Builders lobby for extension to subsidies for house buyers
HOUSING chiefs are pushing for an extension to the Help to Buy subsidy scheme amid concerns that thousands of home hunters could miss out due to delays caused by coronavirus.
The closure of building sites during lockdown means many homes will not be finished by a December deadline for sales to be agreed.
The Home Builders Federation estimates that it could affect 18,000 homes, with about 40pc of these – more than 7,000 in total – unlikely to be eligible for a new, more restricted version of the scheme due to come into force next April. Any sales agreed in the new year must qualify under the tighter criteria.
Introduced in 2013, Help to Buy provides taxpayer loans to help customers afford new-build homes. From April it will be available to first-time buyers only and subject to regional property price caps. It will end in 2023.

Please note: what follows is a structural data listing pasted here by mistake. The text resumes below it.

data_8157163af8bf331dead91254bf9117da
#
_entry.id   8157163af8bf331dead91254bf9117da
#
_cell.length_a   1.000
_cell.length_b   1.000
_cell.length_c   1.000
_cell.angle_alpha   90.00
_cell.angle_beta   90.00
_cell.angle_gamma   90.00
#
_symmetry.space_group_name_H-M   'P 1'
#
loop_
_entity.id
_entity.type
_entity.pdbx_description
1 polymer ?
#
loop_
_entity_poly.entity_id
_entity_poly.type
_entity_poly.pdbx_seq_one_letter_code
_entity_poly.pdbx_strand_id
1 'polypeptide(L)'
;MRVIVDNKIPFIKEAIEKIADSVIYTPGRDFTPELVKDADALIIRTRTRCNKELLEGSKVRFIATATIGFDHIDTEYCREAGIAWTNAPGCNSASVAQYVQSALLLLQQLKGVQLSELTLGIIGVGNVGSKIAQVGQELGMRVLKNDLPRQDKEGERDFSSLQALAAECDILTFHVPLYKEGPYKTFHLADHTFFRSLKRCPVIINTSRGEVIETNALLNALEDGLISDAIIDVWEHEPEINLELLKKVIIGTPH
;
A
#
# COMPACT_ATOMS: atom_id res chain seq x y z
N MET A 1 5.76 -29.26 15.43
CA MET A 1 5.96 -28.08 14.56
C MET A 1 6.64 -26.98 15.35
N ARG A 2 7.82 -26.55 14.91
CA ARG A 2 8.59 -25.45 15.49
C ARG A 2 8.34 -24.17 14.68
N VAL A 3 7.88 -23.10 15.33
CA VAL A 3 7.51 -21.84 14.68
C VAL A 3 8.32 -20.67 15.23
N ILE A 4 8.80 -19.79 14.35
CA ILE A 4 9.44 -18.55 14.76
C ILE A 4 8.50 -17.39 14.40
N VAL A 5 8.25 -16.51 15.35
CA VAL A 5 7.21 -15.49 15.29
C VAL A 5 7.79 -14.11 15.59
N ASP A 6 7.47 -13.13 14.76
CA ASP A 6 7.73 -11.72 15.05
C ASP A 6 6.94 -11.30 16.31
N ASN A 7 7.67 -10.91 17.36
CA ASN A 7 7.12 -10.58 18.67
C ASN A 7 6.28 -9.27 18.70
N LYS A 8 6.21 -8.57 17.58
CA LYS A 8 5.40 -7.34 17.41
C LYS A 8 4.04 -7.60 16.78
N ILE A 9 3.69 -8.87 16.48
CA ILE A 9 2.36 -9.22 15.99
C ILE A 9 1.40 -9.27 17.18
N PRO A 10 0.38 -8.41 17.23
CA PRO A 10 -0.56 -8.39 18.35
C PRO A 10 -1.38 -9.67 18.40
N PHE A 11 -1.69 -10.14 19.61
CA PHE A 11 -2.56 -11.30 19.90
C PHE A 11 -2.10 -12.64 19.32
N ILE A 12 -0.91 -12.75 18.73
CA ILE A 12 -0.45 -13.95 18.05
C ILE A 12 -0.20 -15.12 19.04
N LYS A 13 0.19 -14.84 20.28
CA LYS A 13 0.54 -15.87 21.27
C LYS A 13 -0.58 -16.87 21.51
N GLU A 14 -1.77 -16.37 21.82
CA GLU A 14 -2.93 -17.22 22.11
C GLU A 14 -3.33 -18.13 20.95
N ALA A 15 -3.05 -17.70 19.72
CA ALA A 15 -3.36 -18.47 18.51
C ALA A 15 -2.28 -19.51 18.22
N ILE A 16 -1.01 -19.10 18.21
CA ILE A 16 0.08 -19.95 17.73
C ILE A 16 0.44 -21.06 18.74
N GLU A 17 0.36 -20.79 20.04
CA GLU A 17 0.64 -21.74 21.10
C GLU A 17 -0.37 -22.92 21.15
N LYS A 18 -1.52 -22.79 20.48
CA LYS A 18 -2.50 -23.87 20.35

Housebuilders want the current, more relaxed scheme to be extended so buyers do not lose out. It would also be a boon as the industry struggles to recover from the pandemic, but could spark criticism from campaigners who claim taxpayer money flows directly to bosses and investors in building firms.
David O’Leary, policy director at the Home Builders Federation, said: “As a result of inflexibility of the rules, thousands of home buyers look likely to miss out on the opportunity to use Help to Buy and so be able to purchase a new home.”
A spokesman for the Ministry of Housing, Communities and Local Government said the scheme had helped more than 272,000 buyers. He added: “The Government continues to work closely with all parts of the housing industry to understand the challenges and opportunities they face.”